# Any way to avoid catastrophic cancellation when computing the discriminant of a quadratic function?

Homework disclaimer...

We are using the following algorithm to solve the quadratic equation $$x^2+2px+q=0$$:

$$x_1=|p|+\sqrt{p^2-q}\mathtt{;}$$

$$\mathtt{if}\,p>0\,\mathtt{then}\,x_1=-x_1\mathtt{;}$$

$$x_2=q/x_1\mathtt{;}$$

Point out two places where running this algorithm can meet significant problems. How to mitigate these problems?

That's my guess: The first place is this: $$p^2-q$$, we're risking catastrophic cancellation here; and the second place is this: $$q/x_1$$, we're getting a NaN if $$x_1$$ is $$0$$.

The second one seems kind of easy: the only way for the absolutey larger root to be $$0$$ is when both roots are $$0$$, which entails so $$p=q=0$$; we can test for this case.

I don't know how to mitigate the first problem, though. I can't think of a way to solve a quadratic equation without computing its discriminant, and computing its discriminant does require subtraction. Which, of course, risks catastrophic cancellation.

Is there any way to avoid catastrophic cancellation when computing the discriminant of a quadratic function?

Hah. Regarding $$x_1=|p|+\sqrt{p^2-q}$$. Another student was arguing today that this cannot be an issue: According to him, catastrophic cancellation can only occur if $$p^2\approx q$$; but then $$\sqrt{p^2-q}\approx 0$$ and moreover $$|p|\gg\sqrt{p^2-q}$$; so the discriminant itself and any errors introduced by computing it loose significance when computing $$x_1$$. The Professor said he would have to think about it; I'll post an update here if/when he's done thinking.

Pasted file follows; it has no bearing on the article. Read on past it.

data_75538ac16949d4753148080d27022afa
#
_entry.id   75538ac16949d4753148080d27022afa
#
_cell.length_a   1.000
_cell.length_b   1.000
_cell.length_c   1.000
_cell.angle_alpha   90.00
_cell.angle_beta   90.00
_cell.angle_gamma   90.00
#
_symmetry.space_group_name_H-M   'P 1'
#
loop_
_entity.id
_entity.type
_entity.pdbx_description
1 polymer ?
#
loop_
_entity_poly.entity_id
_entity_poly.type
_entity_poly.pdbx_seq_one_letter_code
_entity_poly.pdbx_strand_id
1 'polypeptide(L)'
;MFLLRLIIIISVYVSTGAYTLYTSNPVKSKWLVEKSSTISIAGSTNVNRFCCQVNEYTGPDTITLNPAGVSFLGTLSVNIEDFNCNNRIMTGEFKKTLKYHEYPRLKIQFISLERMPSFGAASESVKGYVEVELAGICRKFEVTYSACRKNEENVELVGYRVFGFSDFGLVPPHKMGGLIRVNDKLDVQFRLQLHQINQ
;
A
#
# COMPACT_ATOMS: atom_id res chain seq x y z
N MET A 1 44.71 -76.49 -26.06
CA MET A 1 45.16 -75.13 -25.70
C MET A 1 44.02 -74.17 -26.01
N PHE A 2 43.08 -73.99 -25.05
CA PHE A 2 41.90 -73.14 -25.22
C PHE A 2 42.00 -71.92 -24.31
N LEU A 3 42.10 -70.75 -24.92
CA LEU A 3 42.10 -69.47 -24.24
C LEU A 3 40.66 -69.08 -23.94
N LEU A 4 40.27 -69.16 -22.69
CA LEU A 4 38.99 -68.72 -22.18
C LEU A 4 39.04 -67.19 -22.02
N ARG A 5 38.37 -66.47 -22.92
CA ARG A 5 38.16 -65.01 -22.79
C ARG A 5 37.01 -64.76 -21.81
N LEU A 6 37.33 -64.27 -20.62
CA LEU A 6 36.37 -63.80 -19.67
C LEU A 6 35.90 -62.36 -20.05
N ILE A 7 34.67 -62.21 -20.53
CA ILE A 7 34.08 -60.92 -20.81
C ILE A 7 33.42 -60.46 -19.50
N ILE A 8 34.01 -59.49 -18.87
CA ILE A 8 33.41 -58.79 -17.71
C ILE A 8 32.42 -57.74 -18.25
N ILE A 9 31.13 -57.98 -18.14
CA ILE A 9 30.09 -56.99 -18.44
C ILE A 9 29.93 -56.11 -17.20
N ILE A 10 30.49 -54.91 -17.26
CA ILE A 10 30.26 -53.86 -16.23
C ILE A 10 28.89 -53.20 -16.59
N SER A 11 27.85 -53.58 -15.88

However, there is one more problem I failed to notice. Namely, if $$p$$ is large, then $$p^2$$ may overflow; but then $$\sqrt{p^2-q}$$ will also overflow even if its accurate value would fit in the range of the number format; so $$x_1$$ will be spuriously set to $$\infty$$. To avoid this, the Professor said, $$p$$ needs to be rescaled if its large enough.
• The statement that $\sqrt{p^2-q}\approx0$ is sufficient to ensure that the formula is fine seems true in the real case, but is wrong when $p^2-q<0$, which should trigger your code to output two complex numbers. I think a counterexample is any quadratic with $p^2-q\approx0$ where your evaluation of $p^2-q$ produces the wrong sign. But you seem to assume only real roots. (Also: it is quite alright to answer your own questions on Stack Exchange, and your answer looks okay to me.) – Kirill Dec 15 '18 at 0:51